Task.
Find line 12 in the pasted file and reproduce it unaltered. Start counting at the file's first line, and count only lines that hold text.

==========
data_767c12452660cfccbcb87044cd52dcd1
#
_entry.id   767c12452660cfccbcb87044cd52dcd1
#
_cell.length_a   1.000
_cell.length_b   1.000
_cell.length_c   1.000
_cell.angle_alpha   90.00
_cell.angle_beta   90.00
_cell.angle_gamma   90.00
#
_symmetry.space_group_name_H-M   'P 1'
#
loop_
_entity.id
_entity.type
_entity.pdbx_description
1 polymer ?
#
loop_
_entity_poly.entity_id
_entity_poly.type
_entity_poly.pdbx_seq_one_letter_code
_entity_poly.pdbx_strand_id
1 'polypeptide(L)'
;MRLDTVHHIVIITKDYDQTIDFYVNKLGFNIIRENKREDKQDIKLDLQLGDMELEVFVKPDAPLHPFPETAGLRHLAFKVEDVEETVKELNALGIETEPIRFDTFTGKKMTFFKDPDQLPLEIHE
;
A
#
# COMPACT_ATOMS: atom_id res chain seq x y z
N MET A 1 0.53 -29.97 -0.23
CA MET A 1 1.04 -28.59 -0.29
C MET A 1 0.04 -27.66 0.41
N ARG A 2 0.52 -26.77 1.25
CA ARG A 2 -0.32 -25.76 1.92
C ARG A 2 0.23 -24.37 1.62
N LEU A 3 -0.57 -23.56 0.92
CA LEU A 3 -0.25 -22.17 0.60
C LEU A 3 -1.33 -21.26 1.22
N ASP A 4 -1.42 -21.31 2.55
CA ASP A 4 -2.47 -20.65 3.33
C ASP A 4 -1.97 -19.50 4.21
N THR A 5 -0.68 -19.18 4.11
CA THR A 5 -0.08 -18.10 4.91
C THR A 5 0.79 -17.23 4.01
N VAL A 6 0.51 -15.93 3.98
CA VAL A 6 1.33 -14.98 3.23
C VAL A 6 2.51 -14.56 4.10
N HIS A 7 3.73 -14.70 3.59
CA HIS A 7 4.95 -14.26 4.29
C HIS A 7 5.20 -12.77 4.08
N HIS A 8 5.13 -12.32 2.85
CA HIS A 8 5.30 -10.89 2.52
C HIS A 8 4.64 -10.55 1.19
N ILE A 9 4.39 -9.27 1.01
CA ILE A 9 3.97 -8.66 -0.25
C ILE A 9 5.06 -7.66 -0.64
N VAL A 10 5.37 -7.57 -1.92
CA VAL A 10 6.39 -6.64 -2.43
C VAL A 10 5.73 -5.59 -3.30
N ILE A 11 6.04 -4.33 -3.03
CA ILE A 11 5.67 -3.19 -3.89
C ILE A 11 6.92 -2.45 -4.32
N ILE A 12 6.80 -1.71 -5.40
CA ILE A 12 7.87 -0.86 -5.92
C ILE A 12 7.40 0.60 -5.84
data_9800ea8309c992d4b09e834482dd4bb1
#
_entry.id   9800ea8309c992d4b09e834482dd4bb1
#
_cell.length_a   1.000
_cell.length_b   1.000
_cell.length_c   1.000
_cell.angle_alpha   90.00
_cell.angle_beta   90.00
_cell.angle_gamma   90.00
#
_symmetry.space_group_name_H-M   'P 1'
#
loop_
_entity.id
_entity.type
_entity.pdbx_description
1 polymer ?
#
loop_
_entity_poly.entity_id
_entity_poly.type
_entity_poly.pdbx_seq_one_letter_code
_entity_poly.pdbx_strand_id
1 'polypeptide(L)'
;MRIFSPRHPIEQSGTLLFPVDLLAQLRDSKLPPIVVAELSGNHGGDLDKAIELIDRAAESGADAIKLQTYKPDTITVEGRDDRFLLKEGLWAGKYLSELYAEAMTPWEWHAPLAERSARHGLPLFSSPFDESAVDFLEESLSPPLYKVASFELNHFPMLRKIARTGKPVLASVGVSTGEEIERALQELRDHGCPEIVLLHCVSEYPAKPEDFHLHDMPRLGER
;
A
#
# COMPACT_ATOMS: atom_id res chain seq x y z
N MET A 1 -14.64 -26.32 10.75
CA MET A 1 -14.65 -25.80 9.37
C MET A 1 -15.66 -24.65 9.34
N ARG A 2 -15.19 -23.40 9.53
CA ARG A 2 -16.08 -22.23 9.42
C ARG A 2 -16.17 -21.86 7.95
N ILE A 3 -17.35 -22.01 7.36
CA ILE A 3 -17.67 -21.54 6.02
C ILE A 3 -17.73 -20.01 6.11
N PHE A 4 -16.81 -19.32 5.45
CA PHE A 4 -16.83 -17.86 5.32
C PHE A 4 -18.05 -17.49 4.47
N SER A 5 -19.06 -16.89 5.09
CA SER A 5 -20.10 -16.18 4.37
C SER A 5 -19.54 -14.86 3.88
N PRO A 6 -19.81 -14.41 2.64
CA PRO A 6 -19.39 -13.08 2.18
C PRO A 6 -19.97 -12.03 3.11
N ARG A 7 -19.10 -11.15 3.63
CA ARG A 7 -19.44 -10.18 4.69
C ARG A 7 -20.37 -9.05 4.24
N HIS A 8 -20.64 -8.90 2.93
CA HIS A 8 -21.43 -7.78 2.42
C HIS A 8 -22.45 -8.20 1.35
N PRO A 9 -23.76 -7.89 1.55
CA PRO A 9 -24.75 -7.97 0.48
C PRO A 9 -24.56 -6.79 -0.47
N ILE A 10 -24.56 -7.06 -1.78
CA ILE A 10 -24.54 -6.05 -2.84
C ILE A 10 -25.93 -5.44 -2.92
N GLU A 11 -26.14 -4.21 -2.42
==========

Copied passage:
_symmetry.space_group_name_H-M   'P 1'